Ciaran, 29, and Jennifer, 28, are from Ampthill, Bedfordshire. Ciaran is a primary special educational needs teacher, and Jennifer is a health visitor.
How did you meet?
Ciaran: Originally we met in WH Smiths where Jennifer worked, and I asked for a book! I was also going to ask for Jennifer’s number on her return with the book, but she palmed me off on another member of staff!
We met again years later in Sussex and immediately recognised each other but couldn’t remember where from. It was three months into the relationship when I suddenly remembered… and I still have the book I asked for!
How long have you been trying to conceive?
Ciaran: We married in December 2011 and started actively trying soon after this point.
We began the process for fertility treatment in 2012 and, eventually, after lots of tests and a 12-month wait for funding, we were told our only option was ICSI as the consultants didn’t think it was worth trying ovulation induction. We had our first ICSI cycle in January 2014.
What supplements have you used?
Ciaran: Wellman Conception for the first couple of cycles then Proxeed Plus.
What treatments have you had?
Jennifer: The first ICSI cycle was a “fresh” one (rather than frozen) and it resulted in a positive pregnancy test. However this then ended up as an early pregnancy loss. The frozen cycle from round one resulted in a negative pregnancy test. A fresh ICSI cycle from round two resulted in a negative pregnancy test.
Ciaran: They have always indicated severe oligozoospermia (low sperm count). The andrologist has suggested we use a supplement of our choice – we suggested Androferti which he said he would be happy with us using.
We are happy to use it for three or six months prior to the cycle – we are looking at beginning the cycle towards the end of the year.
What challenges have you faced during the time you have been trying to conceive?
Jennifer: The journey through fertility treatment is a rollercoaster. At the very beginning when we received Ciaran’s first semen analysis results, it felt like a massive kick in the stomach to be told that the results were lower than needed to commence ovulation induction.
Since then we’ve had times when we have felt so confident that we are on this journey for a reason and we will see a positive outcome, however there have been other times that we have both thought ‘Why us? What have we done to deserve this heart-wrenching journey?”
Ciaran: To get through the rollercoaster you have to really pull together, talk about what you are going through and explore each other’s feelings, otherwise you could quite easily sink to a very low place. Thankfully, we both feel we are in this together and we are here to support each other.
Jennifer: We often find that one of us will feel negative about the situation and the other one will be in a positive mindset, and that helps as the positive one always helps to remind the other that we are doing this together and, whatever the outcome, we will both be there at the end holding each other’s hand and knowing there has to be a good reason for all this.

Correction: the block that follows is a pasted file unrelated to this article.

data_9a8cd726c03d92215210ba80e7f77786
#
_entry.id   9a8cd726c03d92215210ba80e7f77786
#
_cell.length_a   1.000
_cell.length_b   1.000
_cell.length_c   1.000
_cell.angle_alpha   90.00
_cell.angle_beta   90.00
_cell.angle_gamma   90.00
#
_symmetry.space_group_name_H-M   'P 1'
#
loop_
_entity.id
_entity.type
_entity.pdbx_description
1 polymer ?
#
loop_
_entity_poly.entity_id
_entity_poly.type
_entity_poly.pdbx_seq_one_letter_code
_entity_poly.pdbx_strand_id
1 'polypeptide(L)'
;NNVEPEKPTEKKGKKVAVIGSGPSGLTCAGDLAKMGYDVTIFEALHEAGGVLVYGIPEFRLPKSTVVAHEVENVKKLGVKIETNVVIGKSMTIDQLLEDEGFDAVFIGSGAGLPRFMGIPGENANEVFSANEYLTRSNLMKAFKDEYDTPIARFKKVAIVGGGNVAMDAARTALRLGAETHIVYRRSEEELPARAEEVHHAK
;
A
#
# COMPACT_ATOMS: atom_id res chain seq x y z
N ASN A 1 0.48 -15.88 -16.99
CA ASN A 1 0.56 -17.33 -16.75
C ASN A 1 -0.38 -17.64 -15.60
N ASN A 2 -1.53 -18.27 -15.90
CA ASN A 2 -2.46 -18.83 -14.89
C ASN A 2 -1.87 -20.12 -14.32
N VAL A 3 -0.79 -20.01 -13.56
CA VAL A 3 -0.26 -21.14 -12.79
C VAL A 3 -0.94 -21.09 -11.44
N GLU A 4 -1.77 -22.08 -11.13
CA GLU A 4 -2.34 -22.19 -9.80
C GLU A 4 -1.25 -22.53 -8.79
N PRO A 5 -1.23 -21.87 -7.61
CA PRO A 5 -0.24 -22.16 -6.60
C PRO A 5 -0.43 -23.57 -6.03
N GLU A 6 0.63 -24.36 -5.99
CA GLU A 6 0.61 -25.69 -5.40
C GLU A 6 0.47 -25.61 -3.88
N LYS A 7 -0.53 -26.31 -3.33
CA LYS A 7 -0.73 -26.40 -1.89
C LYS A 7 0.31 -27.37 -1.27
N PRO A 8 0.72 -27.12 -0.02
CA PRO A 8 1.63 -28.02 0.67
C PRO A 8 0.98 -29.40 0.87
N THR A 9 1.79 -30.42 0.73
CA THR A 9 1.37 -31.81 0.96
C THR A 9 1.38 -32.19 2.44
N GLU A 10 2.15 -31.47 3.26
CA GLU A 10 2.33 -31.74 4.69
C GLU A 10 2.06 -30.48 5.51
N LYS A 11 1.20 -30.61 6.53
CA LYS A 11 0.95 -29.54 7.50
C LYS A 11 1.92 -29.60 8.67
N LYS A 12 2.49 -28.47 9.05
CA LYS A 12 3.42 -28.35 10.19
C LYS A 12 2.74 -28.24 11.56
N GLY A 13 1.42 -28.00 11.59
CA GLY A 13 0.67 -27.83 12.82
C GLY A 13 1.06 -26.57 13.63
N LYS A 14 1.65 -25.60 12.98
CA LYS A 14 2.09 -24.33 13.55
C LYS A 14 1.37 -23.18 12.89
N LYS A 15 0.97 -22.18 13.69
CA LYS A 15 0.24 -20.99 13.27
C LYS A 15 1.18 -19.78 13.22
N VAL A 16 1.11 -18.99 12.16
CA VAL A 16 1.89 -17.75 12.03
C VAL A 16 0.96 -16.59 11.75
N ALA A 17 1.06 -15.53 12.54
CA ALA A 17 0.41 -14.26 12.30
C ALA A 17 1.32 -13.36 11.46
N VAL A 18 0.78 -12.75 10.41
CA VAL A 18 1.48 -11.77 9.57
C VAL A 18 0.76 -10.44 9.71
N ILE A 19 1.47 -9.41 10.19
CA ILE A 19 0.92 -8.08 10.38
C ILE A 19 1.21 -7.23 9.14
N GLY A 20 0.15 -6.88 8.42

What changes would you like to seein the NHS and/or private clinicsto make fertility journeys such asyours easier?
Jennifer: One of the hardest parts is the financial burden of treatment and having to make decisions based on the funding you can get or whether it will be privately funded.
Offering fertility fairness, meaning all CCGs (Clinical Commissioning Groups) follow the NICE guidelines, is something we both feel very strongly about.
Ciaran: We’ve been very lucky to be funded for the full quota that NICE recommend, but know so many people who have been offered just one cycle or even no cycles on the NHS.
Another thing that would make this agonising journey easier would be to offer reasonably priced treatment – at present the costs are huge, bearing in mind you cannot be guaranteed a positive outcome. These huge costs equate to pressure felt by couples who are already desperate for a positive outcome.
Finally, by offering all necessary procedures and treatments to give the best possible outcome, it would possibly make journeys less stressful and hopefully provide higher success rates.
Jennifer: For our NHS-funded cycles, we opted to have an endometrial scratch which was something we had to pay for privately.
We have also been offered intralipid intravenous infusions, again which are not covered by the NHS funding.
Androferti would not be funded by the NHS either. Surely by funding all necessary additional treatment this may equate to a positive outcome rather than having to repeat cycles?
What changes would you like to seein society to make fertility journeyssuch as yours easier?
Ciaran: Better education. Fertility isn’t something that many talk about, therefore when people are open and talk about their fertility issues, others often feel embarrassed and end up saying what they think will help, such as, “If you relax, it will probably just happen” or “It will happen when the time’s right”.
Both these statements are painful for those already on this journey. There is still a taboo about male fertility – we have noticed throughout our treatment cycles, many friends, family and colleagues have assumed our infertility is down to Jennifer.
Bringing male fertility out into the open and removing the stigma will help men going through this process to understand this isn’t something to be ashamed of.
It’s so easy to think we are the only couple experiencing this, however we have made some fantastic friends along the way, and so many people have confi ded in both of us that they or someone close to them have also had fertility treatment.